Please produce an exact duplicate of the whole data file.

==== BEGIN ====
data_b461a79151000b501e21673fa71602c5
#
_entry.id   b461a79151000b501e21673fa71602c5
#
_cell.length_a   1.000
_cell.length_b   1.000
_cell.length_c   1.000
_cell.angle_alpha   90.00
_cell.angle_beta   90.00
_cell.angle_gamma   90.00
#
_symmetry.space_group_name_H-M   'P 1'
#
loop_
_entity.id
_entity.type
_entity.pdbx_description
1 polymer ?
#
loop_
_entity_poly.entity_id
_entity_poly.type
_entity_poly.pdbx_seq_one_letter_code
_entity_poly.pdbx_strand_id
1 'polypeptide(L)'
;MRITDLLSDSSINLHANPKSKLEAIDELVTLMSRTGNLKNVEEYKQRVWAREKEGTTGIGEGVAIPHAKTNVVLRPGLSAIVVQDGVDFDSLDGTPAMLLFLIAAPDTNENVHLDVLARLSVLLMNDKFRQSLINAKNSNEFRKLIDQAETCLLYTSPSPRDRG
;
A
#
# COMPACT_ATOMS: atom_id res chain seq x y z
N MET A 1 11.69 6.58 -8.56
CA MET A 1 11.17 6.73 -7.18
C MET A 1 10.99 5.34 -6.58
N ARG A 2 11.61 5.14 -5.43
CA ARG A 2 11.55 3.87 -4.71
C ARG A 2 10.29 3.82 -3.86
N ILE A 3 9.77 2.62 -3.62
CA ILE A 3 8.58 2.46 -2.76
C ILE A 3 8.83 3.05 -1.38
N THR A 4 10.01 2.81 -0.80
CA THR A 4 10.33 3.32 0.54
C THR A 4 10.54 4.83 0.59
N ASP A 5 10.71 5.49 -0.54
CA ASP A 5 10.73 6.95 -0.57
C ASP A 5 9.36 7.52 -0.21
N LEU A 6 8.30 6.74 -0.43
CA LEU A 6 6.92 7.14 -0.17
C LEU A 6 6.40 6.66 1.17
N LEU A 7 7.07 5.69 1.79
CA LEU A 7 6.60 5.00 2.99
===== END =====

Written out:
data_b461a79151000b501e21673fa71602c5
#
_entry.id   b461a79151000b501e21673fa71602c5
#
_cell.length_a   1.000
_cell.length_b   1.000
_cell.length_c   1.000
_cell.angle_alpha   90.00
_cell.angle_beta   90.00
_cell.angle_gamma   90.00
#
_symmetry.space_group_name_H-M   'P 1'
#
loop_
_entity.id
_entity.type
_entity.pdbx_description
1 polymer ?
#
loop_
_entity_poly.entity_id
_entity_poly.type
_entity_poly.pdbx_seq_one_letter_code
_entity_poly.pdbx_strand_id
1 'polypeptide(L)'
;MRITDLLSDSSINLHANPKSKLEAIDELVTLMSRTGNLKNVEEYKQRVWAREKEGTTGIGEGVAIPHAKTNVVLRPGLSAIVVQDGVDFDSLDGTPAMLLFLIAAPDTNENVHLDVLARLSVLLMNDKFRQSLINAKNSNEFRKLIDQAETCLLYTSPSPRDRG
;
A
#
# COMPACT_ATOMS: atom_id res chain seq x y z
N MET A 1 11.69 6.58 -8.56
CA MET A 1 11.17 6.73 -7.18
C MET A 1 10.99 5.34 -6.58
N ARG A 2 11.61 5.14 -5.43
CA ARG A 2 11.55 3.87 -4.71
C ARG A 2 10.29 3.82 -3.86
N ILE A 3 9.77 2.62 -3.62
CA ILE A 3 8.58 2.46 -2.76
C ILE A 3 8.83 3.05 -1.38
N THR A 4 10.01 2.81 -0.80
CA THR A 4 10.33 3.32 0.54
C THR A 4 10.54 4.83 0.59
N ASP A 5 10.71 5.49 -0.54
CA ASP A 5 10.73 6.95 -0.57
C ASP A 5 9.36 7.52 -0.21
N LEU A 6 8.30 6.74 -0.43
CA LEU A 6 6.92 7.14 -0.17
C LEU A 6 6.40 6.66 1.17
N LEU A 7 7.07 5.69 1.79
CA LEU A 7 6.60 5.00 2.99